In the process of business globalization, we often find that localization solutions for different markets and languages are very different from each other, with RTL languages serving as the most prominent example. Though localization difficulty and cost for RTL languages are often higher than that of most common languages, RTL localization can help open up vast markets with hundreds of millions of people. As such RTL localization is a professional challenge that most global enterprises will need to face.
What is RTL?
The term “RTL” is an acronym for “right to left”. While most languages worldwide are written and read left to right (LTR), RTL languages are written right to left. The most spoken RTL languages are:
In addition to being written from the right, RTL languages are also read from the right. This means if English was an RTL language, “Hello” would be written as “olleH”. Right-to-left reading means that icons, diagrams, and interface layouts need to be presented logically from right to left. As such, RTL languages represent a change not just at the textual level, but in terms of reading logic as well.
Challenges to RTL Language Localization
Due to the special nature of RTL languages, translation of the text is only the first step. The proper RTL language localization of any product or service must consider design at the interface level.
- Text Alignment: Proper text alignment can help readers with different reading habits identify and read the content more quickly. Therefore, if the localized program does not automatically align RTL language content to the right, this adjustment needs to be made manually. Independent segments of LTR text can often be found in RTL environments, meaning that such LTR content must be left-aligned.
If LTR content is contained within RTL text, then all content needs to be right-aligned. For example, if a list written in an RTL language contains LTR text, then this text must be right-aligned along with the other RTL texts.
- Bidirectionality: In RTL languages, foreign (LTR language) words, numbers, phone numbers, and other content still retain an LTR word order. In other words, in a complete RTL text, both right-to-left and left-to-right word orders may be present at the same time. This means the bidirectionality of RTL languages requires editing and display environments with support for bidirectional word orders, along with the correct use of control characters (left-to-right mark) in the RTL text to ensure accurate displays in the final product. The standard Unicode format supports the bidirectional word order of RTL languages, a key component of the RTL language localization process.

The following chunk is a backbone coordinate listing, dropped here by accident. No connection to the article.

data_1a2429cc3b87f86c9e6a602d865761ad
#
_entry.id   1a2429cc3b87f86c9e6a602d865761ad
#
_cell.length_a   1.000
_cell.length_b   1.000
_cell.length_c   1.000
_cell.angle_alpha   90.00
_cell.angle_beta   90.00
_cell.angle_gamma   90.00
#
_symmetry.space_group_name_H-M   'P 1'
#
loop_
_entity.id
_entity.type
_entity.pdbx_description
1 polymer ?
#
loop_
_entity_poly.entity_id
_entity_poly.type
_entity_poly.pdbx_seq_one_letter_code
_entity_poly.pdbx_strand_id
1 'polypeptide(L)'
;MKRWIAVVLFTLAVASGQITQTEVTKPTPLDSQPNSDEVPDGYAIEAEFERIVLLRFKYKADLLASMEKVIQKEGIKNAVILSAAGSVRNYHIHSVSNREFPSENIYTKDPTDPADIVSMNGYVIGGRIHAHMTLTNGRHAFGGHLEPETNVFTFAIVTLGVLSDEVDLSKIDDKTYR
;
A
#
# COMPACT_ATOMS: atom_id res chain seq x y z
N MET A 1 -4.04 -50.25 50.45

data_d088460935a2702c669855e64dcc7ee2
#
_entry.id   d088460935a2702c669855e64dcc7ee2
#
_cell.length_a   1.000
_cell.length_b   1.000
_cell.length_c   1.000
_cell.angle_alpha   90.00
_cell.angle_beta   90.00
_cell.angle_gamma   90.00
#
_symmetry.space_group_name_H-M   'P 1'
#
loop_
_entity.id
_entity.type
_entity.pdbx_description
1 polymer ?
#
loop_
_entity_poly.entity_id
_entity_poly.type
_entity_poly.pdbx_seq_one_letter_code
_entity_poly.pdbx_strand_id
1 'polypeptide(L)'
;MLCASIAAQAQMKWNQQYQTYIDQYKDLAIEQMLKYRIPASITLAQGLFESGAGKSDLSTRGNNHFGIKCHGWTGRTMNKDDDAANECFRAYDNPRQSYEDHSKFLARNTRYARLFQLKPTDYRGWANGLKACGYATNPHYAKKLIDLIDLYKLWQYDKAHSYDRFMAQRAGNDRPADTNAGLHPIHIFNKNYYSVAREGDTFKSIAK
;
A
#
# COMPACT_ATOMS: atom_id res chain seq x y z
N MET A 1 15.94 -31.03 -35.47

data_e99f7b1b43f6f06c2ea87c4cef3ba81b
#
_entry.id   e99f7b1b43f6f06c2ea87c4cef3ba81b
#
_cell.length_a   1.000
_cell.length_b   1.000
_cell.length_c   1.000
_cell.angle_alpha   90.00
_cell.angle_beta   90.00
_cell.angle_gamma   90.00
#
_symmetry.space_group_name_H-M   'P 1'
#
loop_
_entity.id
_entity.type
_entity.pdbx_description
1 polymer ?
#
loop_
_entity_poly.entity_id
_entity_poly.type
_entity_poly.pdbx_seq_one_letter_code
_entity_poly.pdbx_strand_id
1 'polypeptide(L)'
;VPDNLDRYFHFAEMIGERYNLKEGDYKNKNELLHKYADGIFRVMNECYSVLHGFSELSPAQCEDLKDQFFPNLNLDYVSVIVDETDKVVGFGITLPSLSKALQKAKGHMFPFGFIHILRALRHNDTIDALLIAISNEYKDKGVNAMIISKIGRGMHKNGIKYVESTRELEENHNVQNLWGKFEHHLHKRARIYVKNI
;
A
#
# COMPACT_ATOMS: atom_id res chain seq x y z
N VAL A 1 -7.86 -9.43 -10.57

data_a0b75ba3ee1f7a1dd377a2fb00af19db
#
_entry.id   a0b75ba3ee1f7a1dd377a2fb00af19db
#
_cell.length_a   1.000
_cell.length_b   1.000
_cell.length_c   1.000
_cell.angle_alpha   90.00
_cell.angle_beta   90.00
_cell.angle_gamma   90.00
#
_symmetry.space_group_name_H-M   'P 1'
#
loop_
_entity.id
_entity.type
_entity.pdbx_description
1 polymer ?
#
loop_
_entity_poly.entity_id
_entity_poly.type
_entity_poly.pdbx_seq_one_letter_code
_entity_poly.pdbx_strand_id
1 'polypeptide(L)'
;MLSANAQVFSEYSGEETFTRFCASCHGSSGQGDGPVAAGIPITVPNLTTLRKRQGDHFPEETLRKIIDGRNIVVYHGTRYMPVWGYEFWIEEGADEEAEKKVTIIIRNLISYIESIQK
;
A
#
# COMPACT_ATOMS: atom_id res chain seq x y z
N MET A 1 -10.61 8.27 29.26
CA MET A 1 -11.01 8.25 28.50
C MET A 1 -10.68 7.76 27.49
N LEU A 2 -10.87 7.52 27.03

- Interface Mirroring: Given the right-to-left reading order of RTL languages, icons and controls related to direction need to be mirrored to reflect RTL logic. For example, in RTL environments, the back button arrow is right (>), while the forward button is left (<).
Horizontals controls in LTR environments develop from left to right, while horizontal controls in RTL environments develop from right to left.
Of course, not all icon graphics in LTR environments need to be mirrored in RTL environments. If these icons are paintings, charts, photos, logos, player controls, progress bars, or other general representations that reflect the shape of real things, no mirroring is necessary for the RTL environment.
The biggest challenge in RTL language localization is to realize an interface design that presents RTL content to the user in a way that suits local reading and usage habits for an interactive experience equivalent to those in LTR environments.
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These design references are just a glimpse of the considerations required for professional RTL language localization. To achieve truly high-quality RTL language localization, it is key to ensure the quality of the initial translation. If your company is in the process of expanding into an RTL language market, only by cooperating with a professional language service provider can you ensure that your RTL content is professional, consistent, and in line with the expectations of different target user groups.